Are Your Vendors Putting Your Company’s Data at Risk?
Author: Nadia_Kovacs30 Employee Posted: 20-Oct-2014 | 10:38AM · Edited: 21-Sep-2016 | 2:01PM · 0 Comments · Translation:
October is National Cyber Security Awareness month. The vendors your business works with have access to your sensitive data. Is your business taking the right steps to ensure that data is secure? This is part 14 in a series of blog posts we will be publishing on various topics aimed at educating you on how to stay protected on today’s Internet landscape.
The vendors that you rely on for services and support are probably a key part of your business success. They may also present a security threat since your security is only as strong as theirs.
One quarter of small- and medium-sized business owners recently surveyed by Symantec for its 2014 Small/Medium Business Mobile Survey said the information security policies of a vendor, such as a CPA or payroll provider, do not influence their vendor choice. Among the smallest businesses, the figure is 44 percent.
Ensuring that your vendors take security precautions to protect the information you share with them is an important business practice. While you cannot control what happens on a vendor’s premises, you can take steps to ensure that the vendors you choose will work to keep your data secure. Ask these four questions to evaluate your vendors’ security practices:
How do you protect customers’ information?
Ask all potential vendors about their security policies. Be sure they have strong processes for protecting information — including data encryption — both during transmission and in storage. They should also have secure offsite data backup. Hard copy files should be kept in a locked facility or storage area with restricted access. Bring your technology resource — a vendor or internal person who focuses on technology, if you have one — into the discussion.
Ask about the hardware and software your vendors use to protect their devices. Computers and servers should have up-to-date firewall protection, business-grade antivirus and anti-spyware software, and current software security patches. Any mobile devices used to access information should also run software to protect against malware and privacy leaks. Depending on the type of vendor, the company should also have clear policies for file retention and destruction.
Are your employees screened?
Ask vendors about their screening processes for employees, such as criminal background checks and past employment verification, and their ongoing practices to protect against employee fraud. Also find out what processes are in place to ensure that only authorized employees have access to your data. Access should be restricted to those who need it to perform their jobs, whether through password-protecting files or locking facilities where data is kept.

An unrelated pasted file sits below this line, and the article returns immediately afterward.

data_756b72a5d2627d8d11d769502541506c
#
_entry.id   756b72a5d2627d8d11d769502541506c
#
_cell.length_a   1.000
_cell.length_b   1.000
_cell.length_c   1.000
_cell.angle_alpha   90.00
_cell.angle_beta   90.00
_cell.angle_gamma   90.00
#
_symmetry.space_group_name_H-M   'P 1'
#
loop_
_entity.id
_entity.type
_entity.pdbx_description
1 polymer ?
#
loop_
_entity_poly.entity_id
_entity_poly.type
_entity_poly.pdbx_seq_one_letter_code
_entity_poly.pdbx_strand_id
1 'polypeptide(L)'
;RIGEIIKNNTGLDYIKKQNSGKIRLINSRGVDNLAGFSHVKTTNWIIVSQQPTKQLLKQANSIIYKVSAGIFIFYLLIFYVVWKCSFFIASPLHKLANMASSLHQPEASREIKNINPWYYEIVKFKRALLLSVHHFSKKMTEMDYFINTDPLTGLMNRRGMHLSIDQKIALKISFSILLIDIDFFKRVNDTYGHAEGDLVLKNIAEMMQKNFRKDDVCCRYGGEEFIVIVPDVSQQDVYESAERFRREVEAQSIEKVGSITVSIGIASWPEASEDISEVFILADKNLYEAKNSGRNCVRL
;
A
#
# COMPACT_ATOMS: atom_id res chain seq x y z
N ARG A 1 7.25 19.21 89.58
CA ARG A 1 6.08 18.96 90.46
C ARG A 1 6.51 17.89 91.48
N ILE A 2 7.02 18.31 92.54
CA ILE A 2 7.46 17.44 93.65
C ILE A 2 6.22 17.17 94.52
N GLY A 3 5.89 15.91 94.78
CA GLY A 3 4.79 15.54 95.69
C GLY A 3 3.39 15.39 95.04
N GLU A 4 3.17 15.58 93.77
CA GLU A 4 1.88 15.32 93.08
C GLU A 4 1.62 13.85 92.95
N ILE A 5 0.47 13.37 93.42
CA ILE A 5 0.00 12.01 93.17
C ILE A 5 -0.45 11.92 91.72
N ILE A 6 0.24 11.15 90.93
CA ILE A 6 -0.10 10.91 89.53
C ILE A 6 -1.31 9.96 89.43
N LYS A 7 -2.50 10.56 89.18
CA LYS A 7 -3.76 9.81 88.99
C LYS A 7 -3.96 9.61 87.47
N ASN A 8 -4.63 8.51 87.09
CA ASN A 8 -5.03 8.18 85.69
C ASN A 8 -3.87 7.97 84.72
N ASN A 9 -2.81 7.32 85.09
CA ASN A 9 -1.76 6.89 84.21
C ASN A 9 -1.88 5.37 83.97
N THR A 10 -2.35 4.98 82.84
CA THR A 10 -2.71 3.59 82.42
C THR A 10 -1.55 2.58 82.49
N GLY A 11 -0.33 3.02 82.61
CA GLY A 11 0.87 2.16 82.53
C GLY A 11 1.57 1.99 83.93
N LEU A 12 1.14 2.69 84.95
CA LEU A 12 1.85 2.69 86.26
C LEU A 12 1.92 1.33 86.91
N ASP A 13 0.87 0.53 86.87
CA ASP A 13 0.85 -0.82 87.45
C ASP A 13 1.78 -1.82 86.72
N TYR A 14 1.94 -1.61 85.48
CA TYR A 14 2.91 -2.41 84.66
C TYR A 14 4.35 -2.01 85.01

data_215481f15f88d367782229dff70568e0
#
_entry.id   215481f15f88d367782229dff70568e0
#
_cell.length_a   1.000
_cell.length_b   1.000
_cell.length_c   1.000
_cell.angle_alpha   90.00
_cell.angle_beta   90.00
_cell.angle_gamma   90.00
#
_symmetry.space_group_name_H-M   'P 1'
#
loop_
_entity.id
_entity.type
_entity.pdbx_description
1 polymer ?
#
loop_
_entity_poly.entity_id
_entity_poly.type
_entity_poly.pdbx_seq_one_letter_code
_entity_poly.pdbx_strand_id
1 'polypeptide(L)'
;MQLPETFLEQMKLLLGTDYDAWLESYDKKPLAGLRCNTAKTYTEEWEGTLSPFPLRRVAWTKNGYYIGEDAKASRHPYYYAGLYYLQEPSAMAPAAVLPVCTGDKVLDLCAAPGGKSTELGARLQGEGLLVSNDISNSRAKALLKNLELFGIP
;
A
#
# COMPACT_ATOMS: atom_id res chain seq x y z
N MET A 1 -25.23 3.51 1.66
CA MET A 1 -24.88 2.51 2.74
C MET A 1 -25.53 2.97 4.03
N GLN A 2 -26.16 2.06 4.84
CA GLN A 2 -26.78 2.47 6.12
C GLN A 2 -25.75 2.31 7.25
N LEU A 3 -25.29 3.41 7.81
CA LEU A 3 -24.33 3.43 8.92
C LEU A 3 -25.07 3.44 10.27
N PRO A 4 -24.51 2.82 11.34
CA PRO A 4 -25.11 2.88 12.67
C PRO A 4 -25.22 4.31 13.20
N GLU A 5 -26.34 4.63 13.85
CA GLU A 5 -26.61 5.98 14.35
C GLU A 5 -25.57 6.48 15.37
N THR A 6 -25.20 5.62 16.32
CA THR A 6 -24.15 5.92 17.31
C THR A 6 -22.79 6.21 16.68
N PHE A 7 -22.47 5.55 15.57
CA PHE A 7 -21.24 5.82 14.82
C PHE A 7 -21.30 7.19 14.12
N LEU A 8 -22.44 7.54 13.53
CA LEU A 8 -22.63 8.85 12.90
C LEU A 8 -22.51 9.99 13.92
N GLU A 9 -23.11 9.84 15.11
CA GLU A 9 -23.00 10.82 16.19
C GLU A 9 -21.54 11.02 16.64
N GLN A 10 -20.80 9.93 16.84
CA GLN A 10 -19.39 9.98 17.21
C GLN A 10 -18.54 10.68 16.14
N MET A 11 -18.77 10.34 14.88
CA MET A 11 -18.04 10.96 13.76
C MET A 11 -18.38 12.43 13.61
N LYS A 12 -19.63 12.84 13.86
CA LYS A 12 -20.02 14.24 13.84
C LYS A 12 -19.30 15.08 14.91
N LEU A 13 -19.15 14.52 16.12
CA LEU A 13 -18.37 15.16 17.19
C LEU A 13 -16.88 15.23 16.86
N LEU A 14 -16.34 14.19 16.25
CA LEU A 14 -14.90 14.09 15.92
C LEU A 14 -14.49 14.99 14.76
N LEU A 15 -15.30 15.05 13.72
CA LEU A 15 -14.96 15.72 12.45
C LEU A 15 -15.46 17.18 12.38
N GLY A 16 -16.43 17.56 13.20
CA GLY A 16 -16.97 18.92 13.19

How are employees trained?
Like your own staff, your vendors’ employees should be trained in best security practices. These include creating long, complex passwords that combine letters, numbers and special characters, and changing those passwords frequently. Employees should also be trained to spot suspicious emails and to avoid clicking on links or downloading files from unknown sources.
Find out whether employees are allowed to access customer-related information remotely and, if so, what the guidelines are. Remote access should be enabled through a virtual private network (VPN), which provides a secure “tunnel” through the Internet between a device and a company’s network. Any devices used to access data remotely should run antivirus software.
Will my data be shared with third parties?
It is common for certain types of vendors to outsource some of their work. For example, a CPA firm might outsource some of its bookkeeping or tax preparation services, while an insurance firm might outsource data entry or invoicing. Ask about the third-party relationships your vendor may have, what kind of access their partner companies will have to your information, and how your vendor evaluates the security policies of its partners.
Along with carefully evaluating vendors’ security practices, be sure security remains a top priority inside your company. Symantec offers powerful protection for devices and data through Norton Small Business, which secures computer and mobile devices at businesses with fewer than 20 employees, and Symantec Endpoint Protection Small Business Edition, which protects desktops, laptops and servers at companies of 20 or more employees. Begin strengthening the defenses of your devices and data so you can work with confidence.
This is part 14 of a series of blogs for National Cyber Security Awareness Month.
For more information on various topics, check out:
5 Ways You Didn't Know You Could Get a Virus, Malware, or Your Social Account Hacked
How To Choose a Secure Password
How To Avoid Identity Theft Online
How To Protect Yourself From Phishing Scams
How To Protect Yourself From Cyberstalkers
Mobile Scams: How-to Identify Them and Protect Yourself
Exactly How Free Is That Free App?
BYOD And Protecting Your Mobile Workforce
Cyber Security Concerns and Smartphones
Keeping Your Mobile Fitness Data Secure
Security Concerns and the Connected Car
The Connected Home- Just How Safe Is Convenience?
Securing Employee Technology, Step by Step
Four Mobile Threats that May Surprise You
Theft-Proof Your Mobile Data
Traveling? Don’t Let Your Mobile Data Stray